Prostate cancer is the most common cancer in UK men. Some men have cancer on one side of the prostate, but are still offered treatment to the whole prostate.New technologies can now treat part of the prostate only, destroying the cancer but preserving urinary and sexual functions. These technologies may have fewer side-effects, but none has been compared with radical treatments to ensure they are as safe and effective.
One such technology is Vascular Targeted Photodynamic Therapy (VTP), which has shown promising results in men with low-risk prostate cancer compared to no treatment. VTP involves giving an injection to make prostate cells sensitive to light. Small fibres are then placed into the prostate under anaesthetic, through the skin between the scrotum and anus (perineum). A laser is then shone down the fibres into the prostate. We have evidence that this destroys cancer cells, and may lead to fewer side-effects than radical treatment. VTP side-effects may include irritation to the urinary system, a small chance of sexual side effects and mild discomfort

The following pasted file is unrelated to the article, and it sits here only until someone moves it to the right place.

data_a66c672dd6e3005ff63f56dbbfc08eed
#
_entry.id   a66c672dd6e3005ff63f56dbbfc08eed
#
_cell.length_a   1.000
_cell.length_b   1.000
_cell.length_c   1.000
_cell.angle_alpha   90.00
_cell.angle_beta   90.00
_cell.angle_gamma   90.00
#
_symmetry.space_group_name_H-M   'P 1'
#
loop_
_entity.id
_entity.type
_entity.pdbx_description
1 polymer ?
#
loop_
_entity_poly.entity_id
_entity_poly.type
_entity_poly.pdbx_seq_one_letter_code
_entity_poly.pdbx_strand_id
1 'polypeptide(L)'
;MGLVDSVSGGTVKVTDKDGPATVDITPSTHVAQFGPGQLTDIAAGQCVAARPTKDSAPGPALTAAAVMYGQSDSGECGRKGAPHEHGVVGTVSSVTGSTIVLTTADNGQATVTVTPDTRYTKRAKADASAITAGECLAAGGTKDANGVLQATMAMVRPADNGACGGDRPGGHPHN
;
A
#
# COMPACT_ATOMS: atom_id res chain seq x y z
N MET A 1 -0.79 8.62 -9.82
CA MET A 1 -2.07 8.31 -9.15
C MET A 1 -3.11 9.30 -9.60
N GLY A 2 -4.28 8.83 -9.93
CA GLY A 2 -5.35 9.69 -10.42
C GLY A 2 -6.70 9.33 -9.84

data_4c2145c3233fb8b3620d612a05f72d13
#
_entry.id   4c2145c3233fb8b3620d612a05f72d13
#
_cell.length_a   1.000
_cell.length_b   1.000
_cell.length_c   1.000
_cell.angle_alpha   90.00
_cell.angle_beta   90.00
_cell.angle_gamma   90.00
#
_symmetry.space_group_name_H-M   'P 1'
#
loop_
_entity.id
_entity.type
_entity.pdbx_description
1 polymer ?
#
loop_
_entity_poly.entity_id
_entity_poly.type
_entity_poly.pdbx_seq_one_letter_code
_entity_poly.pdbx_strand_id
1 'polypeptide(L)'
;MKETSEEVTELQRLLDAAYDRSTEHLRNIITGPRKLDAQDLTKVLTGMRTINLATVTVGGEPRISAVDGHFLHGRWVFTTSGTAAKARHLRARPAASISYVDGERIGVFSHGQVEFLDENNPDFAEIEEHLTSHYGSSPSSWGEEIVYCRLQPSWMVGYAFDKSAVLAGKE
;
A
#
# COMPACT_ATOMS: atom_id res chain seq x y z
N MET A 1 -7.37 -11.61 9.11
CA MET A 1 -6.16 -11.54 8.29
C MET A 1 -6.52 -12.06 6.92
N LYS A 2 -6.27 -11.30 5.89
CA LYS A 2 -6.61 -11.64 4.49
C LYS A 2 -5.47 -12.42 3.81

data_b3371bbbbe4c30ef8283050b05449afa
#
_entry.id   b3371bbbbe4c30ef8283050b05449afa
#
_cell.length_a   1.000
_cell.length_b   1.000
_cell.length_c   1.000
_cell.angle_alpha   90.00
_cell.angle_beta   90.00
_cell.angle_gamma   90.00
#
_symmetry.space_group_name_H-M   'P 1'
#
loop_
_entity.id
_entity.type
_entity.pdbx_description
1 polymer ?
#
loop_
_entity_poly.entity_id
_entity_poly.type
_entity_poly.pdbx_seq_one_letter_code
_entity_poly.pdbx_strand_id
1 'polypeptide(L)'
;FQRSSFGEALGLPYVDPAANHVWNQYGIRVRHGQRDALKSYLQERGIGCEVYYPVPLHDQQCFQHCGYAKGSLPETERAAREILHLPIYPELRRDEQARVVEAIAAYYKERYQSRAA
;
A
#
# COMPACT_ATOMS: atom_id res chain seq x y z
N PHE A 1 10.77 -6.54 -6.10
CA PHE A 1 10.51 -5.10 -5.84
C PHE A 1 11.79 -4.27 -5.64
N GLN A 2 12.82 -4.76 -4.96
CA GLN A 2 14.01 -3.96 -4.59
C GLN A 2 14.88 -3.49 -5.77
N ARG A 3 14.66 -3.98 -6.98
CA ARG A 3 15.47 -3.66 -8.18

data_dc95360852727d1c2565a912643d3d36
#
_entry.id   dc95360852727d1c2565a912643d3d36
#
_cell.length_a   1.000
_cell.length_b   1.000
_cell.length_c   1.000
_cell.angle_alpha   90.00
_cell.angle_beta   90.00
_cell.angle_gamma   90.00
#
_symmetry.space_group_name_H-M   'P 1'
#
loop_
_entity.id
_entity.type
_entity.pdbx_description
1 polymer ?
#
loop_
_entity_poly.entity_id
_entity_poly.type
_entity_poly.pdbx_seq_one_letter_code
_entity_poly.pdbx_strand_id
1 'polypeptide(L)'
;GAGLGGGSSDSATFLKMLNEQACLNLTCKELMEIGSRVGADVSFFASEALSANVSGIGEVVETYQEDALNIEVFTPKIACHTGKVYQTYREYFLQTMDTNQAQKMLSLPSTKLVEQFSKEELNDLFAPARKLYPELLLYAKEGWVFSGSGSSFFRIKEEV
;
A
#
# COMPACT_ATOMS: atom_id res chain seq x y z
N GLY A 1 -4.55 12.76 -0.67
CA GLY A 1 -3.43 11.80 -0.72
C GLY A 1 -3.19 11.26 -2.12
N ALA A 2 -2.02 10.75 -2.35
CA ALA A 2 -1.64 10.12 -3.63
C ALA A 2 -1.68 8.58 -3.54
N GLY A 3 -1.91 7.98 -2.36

We now want to test VTP in men with higher (intermediate) risk prostate cancer who would usually be advised to have radical treatment.
The PART Trial aims to test whether partial treatment of the prostate using VTP is as effective in curing prostate cancer (and has fewer side effects) as radical treatments currently available on the NHS, i.e. treatment of the whole prostate by surgical removal, radiotherapy or lose-dose brachytherapy.